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Our School's Namesake: Brian LambA headshot of Brian Lamb against a dark background. He's smiling to camera and wearing a dark suit and plum-colored tie.

Brian Lamb is founder of the C-SPAN Networks and C-SPAN's former executive chair. He’s been an integral part of C-SPAN since he helped the cable industry launch it on March 19, 1979, serving as the network’s CEO until March of 2012.

Today, C-SPAN employs approximately 250 people and delivers public affairs programming via three HD television channels nationally to cable and satellite customers; globally to Internet users via C-SPAN.org and 15 other internet sites; and to radio listeners through C-SPAN radio, a Washington, D.C FM station also available through a C-SPAN app and numerous digital audio services.

Brian has been a regular on-air presence at C-SPAN since the network’s earliest days. Over the years, he has interviewed Presidents Nixon, Ford, Carter, Reagan, George H.W. Bush, Clinton, George W. Bush and Barack Obama and many world leaders such as Margaret Thatcher and Mikhail Gorbachev. Over 15 years beginning in 1989, he interviewed 800 non-fiction authors for a weekly program called Booknotes. Five books of collected interviews have been published based on the Booknotes series. Brian also hosted Q & A, an hour-long interview program airing on Sunday evenings with people who are making things happen in the public sphere.

Brian Lamb is a Hoosier, born and raised in Lafayette, Indiana. Interested in broadcasting as a child, he built crystal radio sets to pick up local signals. During high school and college, he sought out jobs at Lafayette radio and television stations, spinning records, selling ads, and eventually hosting his own television program. After graduating from Purdue with a degree in speech, Brian joined the Navy. His tour included the USS Thuban, White House duty during the Johnson Administration and a stint in the Pentagon public affairs office during the Vietnam War.

A black and white head shot of Brian from his Navy days. He's in his dress whites and looking to the right of camera.In 1967, his Navy service complete, Brian went home to Lafayette. It wasn’t long before he returned to the nation’s capital where he worked as freelance reporter for UPI radio, a Senate press secretary and in the White House Office of Telecommunications Policy as national strategy was being developed for communications satellites.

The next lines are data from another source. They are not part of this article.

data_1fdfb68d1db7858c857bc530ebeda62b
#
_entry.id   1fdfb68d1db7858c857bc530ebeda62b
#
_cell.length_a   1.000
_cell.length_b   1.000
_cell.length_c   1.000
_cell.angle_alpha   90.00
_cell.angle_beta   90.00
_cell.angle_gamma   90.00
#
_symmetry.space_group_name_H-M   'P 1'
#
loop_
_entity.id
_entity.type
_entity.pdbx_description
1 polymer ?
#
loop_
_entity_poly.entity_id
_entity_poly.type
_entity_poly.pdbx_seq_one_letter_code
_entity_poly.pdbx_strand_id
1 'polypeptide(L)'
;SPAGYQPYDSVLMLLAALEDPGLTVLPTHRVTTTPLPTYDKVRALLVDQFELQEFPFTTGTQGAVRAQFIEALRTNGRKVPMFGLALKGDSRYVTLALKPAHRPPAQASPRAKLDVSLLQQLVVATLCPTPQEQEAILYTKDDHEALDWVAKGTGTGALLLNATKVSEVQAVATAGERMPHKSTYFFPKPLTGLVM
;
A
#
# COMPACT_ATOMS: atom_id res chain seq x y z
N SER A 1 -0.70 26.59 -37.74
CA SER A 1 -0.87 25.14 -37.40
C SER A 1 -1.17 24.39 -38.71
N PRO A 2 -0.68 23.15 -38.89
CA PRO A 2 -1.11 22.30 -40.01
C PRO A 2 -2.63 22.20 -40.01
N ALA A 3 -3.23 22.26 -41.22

In 1974, Brian returned to journalism, publishing a biweekly newsletter called The Media Report.  He also covered telecommunications issues as Washington bureau chief for Cablevision magazine.

Brian listens intently to a student whose back is to camera. He's smiling. They're at a reception in the lobby outside of Loeb Playhouse on Purdue's campus.

It was from this vantage point that C-SPAN began to take shape. Congress was about to televise its proceedings; the cable industry was looking for programming to deliver to its customers by satellite. Brian brought these two ideas together with C-SPAN, which launched with the first televised House of Representatives debate on March 19, 1979. In 1986, C-SPAN2 was launched to carry Senate debates live. Later C-SPAN nonfiction editorial products include BookTV, American History TV.

Brian’s work with C-SPAN has been recognized with the Presidential Medal of Honor and the National Humanities Medal. In 2011, Purdue University recognized its alumnus with the formation of the Brian Lamb School of Communication.

Brian and his wife Victoria are longtime residents of Arlington, Virginia. When he’s not reading newspapers or non-fiction books, Brian is often in hot pursuit of the latest country music release.